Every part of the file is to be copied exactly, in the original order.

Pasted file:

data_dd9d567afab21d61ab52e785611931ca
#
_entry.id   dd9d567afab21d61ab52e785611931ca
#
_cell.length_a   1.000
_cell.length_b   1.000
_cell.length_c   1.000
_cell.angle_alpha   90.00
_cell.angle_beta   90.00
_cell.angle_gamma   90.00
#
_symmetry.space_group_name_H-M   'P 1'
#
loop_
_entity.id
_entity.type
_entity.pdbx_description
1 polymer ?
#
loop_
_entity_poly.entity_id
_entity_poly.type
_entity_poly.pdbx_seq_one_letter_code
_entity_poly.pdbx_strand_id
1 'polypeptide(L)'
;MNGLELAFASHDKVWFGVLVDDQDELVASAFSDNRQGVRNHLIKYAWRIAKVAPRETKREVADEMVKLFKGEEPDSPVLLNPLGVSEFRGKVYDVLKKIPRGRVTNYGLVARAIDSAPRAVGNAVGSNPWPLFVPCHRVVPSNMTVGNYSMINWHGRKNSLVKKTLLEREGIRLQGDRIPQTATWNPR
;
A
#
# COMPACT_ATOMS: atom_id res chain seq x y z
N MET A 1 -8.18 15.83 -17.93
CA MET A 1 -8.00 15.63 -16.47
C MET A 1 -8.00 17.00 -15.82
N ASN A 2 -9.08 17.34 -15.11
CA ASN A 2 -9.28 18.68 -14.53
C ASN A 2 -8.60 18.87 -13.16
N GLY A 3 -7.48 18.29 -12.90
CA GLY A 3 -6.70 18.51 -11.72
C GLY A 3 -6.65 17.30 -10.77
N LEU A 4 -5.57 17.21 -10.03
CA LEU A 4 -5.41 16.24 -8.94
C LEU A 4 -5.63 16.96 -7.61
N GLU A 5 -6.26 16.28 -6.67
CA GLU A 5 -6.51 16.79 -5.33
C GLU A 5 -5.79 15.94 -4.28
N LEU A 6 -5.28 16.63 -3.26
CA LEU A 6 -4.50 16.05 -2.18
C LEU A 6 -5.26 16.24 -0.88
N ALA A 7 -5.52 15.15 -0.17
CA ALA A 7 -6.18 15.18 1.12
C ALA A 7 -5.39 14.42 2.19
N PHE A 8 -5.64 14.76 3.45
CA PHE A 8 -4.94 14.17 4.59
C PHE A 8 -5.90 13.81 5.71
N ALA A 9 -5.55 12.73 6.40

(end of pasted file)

data_dd9d567afab21d61ab52e785611931ca
#
_entry.id   dd9d567afab21d61ab52e785611931ca
#
_cell.length_a   1.000
_cell.length_b   1.000
_cell.length_c   1.000
_cell.angle_alpha   90.00
_cell.angle_beta   90.00
_cell.angle_gamma   90.00
#
_symmetry.space_group_name_H-M   'P 1'
#
loop_
_entity.id
_entity.type
_entity.pdbx_description
1 polymer ?
#
loop_
_entity_poly.entity_id
_entity_poly.type
_entity_poly.pdbx_seq_one_letter_code
_entity_poly.pdbx_strand_id
1 'polypeptide(L)'
;MNGLELAFASHDKVWFGVLVDDQDELVASAFSDNRQGVRNHLIKYAWRIAKVAPRETKREVADEMVKLFKGEEPDSPVLLNPLGVSEFRGKVYDVLKKIPRGRVTNYGLVARAIDSAPRAVGNAVGSNPWPLFVPCHRVVPSNMTVGNYSMINWHGRKNSLVKKTLLEREGIRLQGDRIPQTATWNPR
;
A
#
# COMPACT_ATOMS: atom_id res chain seq x y z
N MET A 1 -8.18 15.83 -17.93
CA MET A 1 -8.00 15.63 -16.47
C MET A 1 -8.00 17.00 -15.82
N ASN A 2 -9.08 17.34 -15.11
CA ASN A 2 -9.28 18.68 -14.53
C ASN A 2 -8.60 18.87 -13.16
N GLY A 3 -7.48 18.29 -12.90
CA GLY A 3 -6.70 18.51 -11.72
C GLY A 3 -6.65 17.30 -10.77
N LEU A 4 -5.57 17.21 -10.03
CA LEU A 4 -5.41 16.24 -8.94
C LEU A 4 -5.63 16.96 -7.61
N GLU A 5 -6.26 16.28 -6.67
CA GLU A 5 -6.51 16.79 -5.33
C GLU A 5 -5.79 15.94 -4.28
N LEU A 6 -5.28 16.63 -3.26
CA LEU A 6 -4.50 16.05 -2.18
C LEU A 6 -5.26 16.24 -0.88
N ALA A 7 -5.52 15.15 -0.17
CA ALA A 7 -6.18 15.18 1.12
C ALA A 7 -5.39 14.42 2.19
N PHE A 8 -5.64 14.76 3.45
CA PHE A 8 -4.94 14.17 4.59
C PHE A 8 -5.90 13.81 5.71
N ALA A 9 -5.55 12.73 6.40